West Virginia Spill Case Conflict of Interest Arguments Heard

By JONATHAN MATTISE | January 7, 2015

A judge is mulling whether to recuse federal prosecutors from a criminal case against former executives in a massive West Virginia chemical spill.

In U.S. District Court in Charleston on Monday, attorneys for ex-Freedom Industries executives Gary Southern and Dennis Farrell reiterated arguments that U.S. Attorney Booth Goodwin’s office has a conflict of interest in the case.

Their attorneys said members of Goodwin’s office and their family were victims of the company’s spill last January, which spurred a ban on using tap water for 300,000 residents for days. That presents a conflict, they said.

Federal prosecutors have argued the move would be contrary to law and would oppose public interest.

Assistant U.S. Attorney Philip Wright said Monday the motion could turn into a mini-trial, in which members of Goodwin’s office have to describe how they were affected by the spill; for instance, how much they spent on bottled water.

Judge Thomas Johnston also questioned why Southern and Farrell didn’t want him off the case, too. Johnston said he lives outside of the region with contaminated water. But he added that he was affected while working at the federal courthouse in Charleston, among other areas of his life that were impacted.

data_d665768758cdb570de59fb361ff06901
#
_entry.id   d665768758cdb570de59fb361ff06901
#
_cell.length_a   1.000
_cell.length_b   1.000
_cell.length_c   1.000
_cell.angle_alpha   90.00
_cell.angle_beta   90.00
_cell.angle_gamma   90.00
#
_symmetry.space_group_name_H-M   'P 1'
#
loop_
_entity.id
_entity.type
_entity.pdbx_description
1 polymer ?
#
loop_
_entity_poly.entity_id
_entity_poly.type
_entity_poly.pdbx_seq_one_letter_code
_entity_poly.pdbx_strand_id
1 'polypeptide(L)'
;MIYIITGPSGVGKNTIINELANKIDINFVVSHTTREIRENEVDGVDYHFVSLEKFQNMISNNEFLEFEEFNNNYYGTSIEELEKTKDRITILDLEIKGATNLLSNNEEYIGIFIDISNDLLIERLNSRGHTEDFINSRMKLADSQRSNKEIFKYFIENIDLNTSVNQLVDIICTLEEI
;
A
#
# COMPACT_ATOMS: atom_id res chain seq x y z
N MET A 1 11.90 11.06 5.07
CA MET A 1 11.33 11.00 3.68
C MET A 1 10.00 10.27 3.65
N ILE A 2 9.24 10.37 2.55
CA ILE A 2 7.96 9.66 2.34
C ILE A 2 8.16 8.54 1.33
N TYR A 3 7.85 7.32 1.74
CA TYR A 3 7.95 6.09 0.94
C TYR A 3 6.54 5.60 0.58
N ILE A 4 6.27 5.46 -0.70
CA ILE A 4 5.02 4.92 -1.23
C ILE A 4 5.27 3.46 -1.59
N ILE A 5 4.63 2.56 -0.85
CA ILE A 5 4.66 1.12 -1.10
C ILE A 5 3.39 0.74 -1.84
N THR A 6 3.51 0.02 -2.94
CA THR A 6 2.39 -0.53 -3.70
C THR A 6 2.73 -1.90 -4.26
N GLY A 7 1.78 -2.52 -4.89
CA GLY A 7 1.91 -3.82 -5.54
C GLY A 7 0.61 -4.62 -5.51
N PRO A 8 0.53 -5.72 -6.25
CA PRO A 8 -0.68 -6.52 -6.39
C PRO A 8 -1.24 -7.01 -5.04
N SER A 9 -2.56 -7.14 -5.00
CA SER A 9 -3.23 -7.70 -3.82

Johnston said Goodwin’s office will stay on the Freedom Industries case while decides. He said he plans to make up his mind as quickly as possible, but did give parties until Jan. 30 to file back-and-forth documents about possible related subpoenas.

Despite requests by attorneys for Southern and Farrell, Johnston didn’t delay appearances and arraignments scheduled Thursday and Monday for several Freedom officials facing charges.

On Monday, Farrell and Southern made their first court appearances in West Virginia since their Dec. 17 indictments. Southern appeared in a Fort Myers, Florida, federal court Dec. 9 to post a $100,000 bond. He was arrested the previous day on an FBI affidavit.

Southern, Farrell, the company itself and four other officials face pollution charges. Southern also faces fraud charges related to Freedom’s bankruptcy case.

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